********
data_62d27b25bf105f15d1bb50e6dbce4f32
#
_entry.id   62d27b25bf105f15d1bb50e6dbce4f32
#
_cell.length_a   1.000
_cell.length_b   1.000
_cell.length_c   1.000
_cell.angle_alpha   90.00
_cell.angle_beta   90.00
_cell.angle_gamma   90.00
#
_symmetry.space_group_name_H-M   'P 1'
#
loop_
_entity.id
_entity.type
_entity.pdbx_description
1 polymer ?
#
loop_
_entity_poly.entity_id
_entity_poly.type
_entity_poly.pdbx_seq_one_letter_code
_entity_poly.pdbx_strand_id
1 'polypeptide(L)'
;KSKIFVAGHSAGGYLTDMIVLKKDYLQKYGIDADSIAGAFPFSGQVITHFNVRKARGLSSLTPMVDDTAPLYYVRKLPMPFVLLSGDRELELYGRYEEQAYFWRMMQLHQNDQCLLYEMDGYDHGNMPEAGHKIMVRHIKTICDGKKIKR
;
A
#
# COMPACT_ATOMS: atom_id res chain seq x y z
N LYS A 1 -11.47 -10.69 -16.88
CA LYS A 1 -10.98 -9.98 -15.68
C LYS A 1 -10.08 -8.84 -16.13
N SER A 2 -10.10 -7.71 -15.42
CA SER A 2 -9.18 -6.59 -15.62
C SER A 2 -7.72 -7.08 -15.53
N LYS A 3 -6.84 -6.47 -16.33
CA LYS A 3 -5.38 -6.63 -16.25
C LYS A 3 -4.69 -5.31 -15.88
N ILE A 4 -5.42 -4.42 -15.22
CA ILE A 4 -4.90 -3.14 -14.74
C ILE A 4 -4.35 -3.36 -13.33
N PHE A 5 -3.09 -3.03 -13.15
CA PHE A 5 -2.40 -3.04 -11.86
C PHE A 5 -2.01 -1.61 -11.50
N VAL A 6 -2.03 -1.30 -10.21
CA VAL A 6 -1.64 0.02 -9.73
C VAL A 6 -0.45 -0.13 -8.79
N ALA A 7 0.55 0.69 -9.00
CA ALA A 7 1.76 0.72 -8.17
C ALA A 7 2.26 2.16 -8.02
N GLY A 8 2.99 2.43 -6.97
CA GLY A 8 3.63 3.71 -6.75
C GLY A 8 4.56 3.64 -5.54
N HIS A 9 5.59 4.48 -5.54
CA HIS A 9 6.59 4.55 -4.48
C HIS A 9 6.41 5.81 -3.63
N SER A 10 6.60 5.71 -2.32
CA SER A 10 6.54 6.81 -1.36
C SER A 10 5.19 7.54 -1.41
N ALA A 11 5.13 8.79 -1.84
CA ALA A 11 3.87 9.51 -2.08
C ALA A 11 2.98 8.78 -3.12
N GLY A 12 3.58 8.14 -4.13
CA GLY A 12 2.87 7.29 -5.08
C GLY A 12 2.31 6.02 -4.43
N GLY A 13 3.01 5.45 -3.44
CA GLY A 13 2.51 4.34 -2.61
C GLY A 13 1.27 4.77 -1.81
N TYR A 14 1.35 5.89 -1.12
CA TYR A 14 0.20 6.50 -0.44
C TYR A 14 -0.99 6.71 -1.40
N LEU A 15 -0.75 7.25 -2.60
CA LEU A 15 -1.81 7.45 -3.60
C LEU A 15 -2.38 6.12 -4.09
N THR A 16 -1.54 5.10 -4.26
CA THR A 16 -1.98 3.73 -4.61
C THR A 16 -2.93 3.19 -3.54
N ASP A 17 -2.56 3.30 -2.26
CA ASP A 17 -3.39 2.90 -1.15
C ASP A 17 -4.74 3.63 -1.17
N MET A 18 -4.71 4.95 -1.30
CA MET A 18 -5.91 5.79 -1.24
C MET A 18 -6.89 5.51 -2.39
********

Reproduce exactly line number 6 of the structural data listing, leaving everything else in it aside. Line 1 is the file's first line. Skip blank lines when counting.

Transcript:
_cell.length_b   1.000